When attorneys involved in the Rock Island mayoral recount meet again Wednesday afternoon, they will present arguments on several issues that Judge Mark VandeWiele will then have to rule on.

Among them is whether ballots that election judges forgot to initial or mistakenly numbered should count and whether the voter's intent on two over-votes, which were marked for both candidates, can be determined.

Mayor Dennis Pauley defeated David Levin in the April 7 election by a count of 3,066 to 3,053. Levin challenged the result with a lawsuit, which led to a court-ordered recount two weeks ago.

Levin and his attorney, Tom Benson, argue that they found enough evidence during the recount to declare Levin the winner by one vote. It will be up to VandeWiele to look at the evidence, hear arguments and make a final ruling.

Levin and Benson were in court Monday morning, along with Pauley's attorney, Robert Park, Rock Island County Clerk Richard Leibovitz and Rock Island County State's Attorney Jeff Terronez to review a recount report Leibovitz submitted last Thursday.

In the report, Leibovitz did not make a declaration on who he thinks won the race. Instead, he provided election totals with the ballots that came into question broken out along with the Touchscreen ballots.

Leibovitz, who had to hire an attorney prior to the recount, is now being represented by the state's attorney's office. Terronez told VandeWiele that his office didn't want to give the appearance of impropriety during the recount because he had endorsed Levin. Now that the recount is finished, he said, they no longer think that is an issue.

Michael Miller, chief of the state's attorney's civil division, who was also present Monday, will help represent Leibovitz as the case moves forward.

VandeWiele asked several questions Monday in preparation for the hearing Wednesday. He will eventually issue a written ruling on the case.

He asked Leibovitz if he could determine the intent of the voters in the two over-votes, and Leibovitz said he could not. On those ballots, the voters filled in the circles for both Levin and Pauley, then put marks over the vote for Pauley. Benson argues that the voters' intent to pick Levin was clear enough for Leibovitz and his staff to determine on Election Day.

VandeWiele then asked the county clerk if seven optical scan ballots, which mistakenly included a ballot style number instead of an election judge's initials should count. Leibovitz said they should and argued that it was likely a mistake made when the election judges were rotating in and out on what was a busy day.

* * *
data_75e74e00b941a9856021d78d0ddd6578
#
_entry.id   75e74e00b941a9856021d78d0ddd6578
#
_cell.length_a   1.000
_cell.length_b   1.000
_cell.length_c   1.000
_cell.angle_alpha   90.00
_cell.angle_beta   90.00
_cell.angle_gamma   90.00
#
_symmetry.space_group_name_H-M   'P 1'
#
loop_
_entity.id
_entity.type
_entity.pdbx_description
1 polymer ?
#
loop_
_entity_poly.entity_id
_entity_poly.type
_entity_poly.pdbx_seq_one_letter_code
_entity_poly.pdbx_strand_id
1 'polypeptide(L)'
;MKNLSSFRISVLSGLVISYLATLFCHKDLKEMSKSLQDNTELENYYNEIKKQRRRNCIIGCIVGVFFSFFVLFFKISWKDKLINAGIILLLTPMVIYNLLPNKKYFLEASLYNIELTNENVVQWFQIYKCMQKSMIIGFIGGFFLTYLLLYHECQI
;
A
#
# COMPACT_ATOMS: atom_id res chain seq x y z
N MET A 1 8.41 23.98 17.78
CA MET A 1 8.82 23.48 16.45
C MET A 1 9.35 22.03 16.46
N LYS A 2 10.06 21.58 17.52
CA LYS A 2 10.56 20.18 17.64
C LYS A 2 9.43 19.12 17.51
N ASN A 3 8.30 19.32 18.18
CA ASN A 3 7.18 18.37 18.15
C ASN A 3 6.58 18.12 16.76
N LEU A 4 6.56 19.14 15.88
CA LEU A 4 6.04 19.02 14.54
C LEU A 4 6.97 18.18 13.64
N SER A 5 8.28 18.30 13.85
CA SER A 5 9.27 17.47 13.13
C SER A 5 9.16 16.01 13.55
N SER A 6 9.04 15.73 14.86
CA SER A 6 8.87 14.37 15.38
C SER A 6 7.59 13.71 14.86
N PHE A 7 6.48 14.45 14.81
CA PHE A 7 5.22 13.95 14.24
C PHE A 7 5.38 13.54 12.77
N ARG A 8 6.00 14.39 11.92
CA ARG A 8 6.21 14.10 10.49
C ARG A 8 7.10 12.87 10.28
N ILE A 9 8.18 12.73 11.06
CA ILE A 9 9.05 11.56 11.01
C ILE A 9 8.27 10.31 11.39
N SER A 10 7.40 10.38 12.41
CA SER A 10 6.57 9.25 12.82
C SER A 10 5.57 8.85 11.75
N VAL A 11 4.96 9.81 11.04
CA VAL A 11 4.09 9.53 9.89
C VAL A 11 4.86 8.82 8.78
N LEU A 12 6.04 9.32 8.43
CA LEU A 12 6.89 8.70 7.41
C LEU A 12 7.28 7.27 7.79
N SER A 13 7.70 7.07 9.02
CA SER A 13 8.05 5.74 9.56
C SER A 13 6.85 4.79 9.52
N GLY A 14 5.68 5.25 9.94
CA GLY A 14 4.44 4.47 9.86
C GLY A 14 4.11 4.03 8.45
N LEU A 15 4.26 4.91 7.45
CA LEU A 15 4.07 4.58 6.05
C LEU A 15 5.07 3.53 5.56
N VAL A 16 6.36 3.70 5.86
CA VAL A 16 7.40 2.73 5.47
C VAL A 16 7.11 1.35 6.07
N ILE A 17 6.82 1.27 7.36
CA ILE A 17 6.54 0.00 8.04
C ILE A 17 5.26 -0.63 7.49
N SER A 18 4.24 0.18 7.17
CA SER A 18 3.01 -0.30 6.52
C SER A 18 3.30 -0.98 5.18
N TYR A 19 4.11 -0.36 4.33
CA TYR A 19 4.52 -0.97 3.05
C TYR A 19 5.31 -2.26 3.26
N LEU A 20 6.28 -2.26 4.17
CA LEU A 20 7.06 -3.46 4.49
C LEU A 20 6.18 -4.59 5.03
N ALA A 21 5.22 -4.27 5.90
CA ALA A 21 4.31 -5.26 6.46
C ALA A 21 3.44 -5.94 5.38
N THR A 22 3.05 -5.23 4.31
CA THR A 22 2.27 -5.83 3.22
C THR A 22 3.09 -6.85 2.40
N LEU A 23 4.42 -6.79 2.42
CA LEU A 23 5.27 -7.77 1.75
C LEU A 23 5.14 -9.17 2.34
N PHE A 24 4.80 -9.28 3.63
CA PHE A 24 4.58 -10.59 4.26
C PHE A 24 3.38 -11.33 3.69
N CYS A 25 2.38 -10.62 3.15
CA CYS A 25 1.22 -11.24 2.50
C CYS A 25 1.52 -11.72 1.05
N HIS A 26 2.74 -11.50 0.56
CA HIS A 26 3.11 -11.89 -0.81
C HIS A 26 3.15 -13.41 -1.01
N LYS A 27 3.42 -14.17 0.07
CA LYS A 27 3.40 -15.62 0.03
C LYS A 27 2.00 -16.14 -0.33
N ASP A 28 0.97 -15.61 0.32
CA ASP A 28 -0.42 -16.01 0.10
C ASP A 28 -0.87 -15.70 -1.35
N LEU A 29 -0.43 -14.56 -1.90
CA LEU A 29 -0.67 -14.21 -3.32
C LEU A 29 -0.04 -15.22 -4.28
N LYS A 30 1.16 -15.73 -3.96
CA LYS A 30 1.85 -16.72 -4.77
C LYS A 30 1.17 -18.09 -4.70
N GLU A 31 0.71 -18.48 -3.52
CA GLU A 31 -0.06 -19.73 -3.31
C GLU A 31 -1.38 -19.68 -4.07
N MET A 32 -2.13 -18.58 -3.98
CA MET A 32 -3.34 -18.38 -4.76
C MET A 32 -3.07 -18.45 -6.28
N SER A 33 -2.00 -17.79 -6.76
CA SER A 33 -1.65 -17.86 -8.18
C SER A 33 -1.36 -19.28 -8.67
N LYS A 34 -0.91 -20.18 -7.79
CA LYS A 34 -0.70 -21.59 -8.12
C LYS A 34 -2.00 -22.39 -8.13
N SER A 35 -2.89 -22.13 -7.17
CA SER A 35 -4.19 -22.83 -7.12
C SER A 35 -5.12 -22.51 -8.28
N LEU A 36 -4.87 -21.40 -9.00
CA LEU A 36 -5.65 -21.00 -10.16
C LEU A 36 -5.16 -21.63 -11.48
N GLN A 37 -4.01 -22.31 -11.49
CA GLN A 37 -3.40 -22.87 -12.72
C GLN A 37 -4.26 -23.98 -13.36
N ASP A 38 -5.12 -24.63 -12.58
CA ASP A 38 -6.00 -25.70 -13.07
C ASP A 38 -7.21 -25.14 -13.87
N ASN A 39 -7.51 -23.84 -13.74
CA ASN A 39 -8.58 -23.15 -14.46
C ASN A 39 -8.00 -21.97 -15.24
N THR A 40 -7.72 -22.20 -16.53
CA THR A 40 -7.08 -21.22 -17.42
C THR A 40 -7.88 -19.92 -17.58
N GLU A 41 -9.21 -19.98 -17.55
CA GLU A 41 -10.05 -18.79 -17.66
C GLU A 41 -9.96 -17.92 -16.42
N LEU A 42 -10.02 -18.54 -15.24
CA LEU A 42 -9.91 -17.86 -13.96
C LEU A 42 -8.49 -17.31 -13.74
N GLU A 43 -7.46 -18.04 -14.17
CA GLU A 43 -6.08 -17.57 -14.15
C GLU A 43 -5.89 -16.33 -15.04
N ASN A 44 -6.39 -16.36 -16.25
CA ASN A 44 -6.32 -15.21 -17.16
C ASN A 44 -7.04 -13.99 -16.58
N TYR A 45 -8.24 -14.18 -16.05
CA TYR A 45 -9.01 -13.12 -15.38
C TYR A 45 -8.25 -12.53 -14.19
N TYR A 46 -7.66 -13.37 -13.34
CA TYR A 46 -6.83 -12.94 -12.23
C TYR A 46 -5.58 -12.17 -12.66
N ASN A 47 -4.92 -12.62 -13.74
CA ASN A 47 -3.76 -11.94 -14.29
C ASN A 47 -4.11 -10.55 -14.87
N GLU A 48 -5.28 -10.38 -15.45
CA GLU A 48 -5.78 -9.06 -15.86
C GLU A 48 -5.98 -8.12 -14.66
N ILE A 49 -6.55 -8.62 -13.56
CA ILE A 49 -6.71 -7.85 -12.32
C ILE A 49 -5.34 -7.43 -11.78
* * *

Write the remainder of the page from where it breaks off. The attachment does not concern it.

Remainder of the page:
Leibovitz also said he thinks the Touchscreen ballots, of which there were almost 600, should count, but separated them to point out that they also are not initialed by an election judge. Leibovitz told the judge he doesn't think it's right to exclude the 25 optical scan ballots that didn't contain a judge's initials, or had numbers instead, when there is no evidence of ballot stuffing or fraud.

VandeWiele said he's already been reviewing case law on the uninitialed ballots issue. While he found some exceptions, he said, the statute and several cases show that those votes should not count.

Park said that although he agreed prior to the recount that uninitialed ballots should not count, he has reviewed case law since that time and will now argue that they should.

"I believe not counting the uninitialed ballots is unconstitutional," he said. "I apologize to the court for changing my position, but I don't think that it's too late to do that."

Benson said that by changing his mind, Park is doing what he suggested Levin might do after the recount.

"Now that he believes the outcome has changed, he believes the law has changed," Benson said.

Park clarified that he thinks it's the application of the law, not the law itself, that was unconstitutional.

Leibovitz's previous attorney, Robert Noe, had agreed that the uninitialed ballots shouldn't count, but Leibovitz said he did not agree with him.

Terronez said he thinks testimony needs to be provided by Leibovitz Wednesday that details the voting process on Election Day. He said that would give a factual record for the appellate court to review in case there is an appeal. Benson will also have a chance to cross-examine Leibovitz.

Addressing other issues, the attorneys agreed that Leibovitz's report was right to take two votes away from Pauley because of an error in which a ballot-counting machine mistakenly counted a vote for Pauley three times.

VandeWiele also asked what would happen if he finds the election ended in a tie. Park and Benson agreed that by law the outcome would be determined by chance, possibly by drawing names from a hat.

The judge asked what would happen if he finds that Levin won. Benson said the judge would have to issue an order directing the election authority to declare Levin the victor. VandeWiele said if that is his ruling he would likely stay his decision - leave Pauley as mayor - giving Pauley time to appeal.

It is also possible for Levin to appeal if the judge decides the outcome of the election has not changed.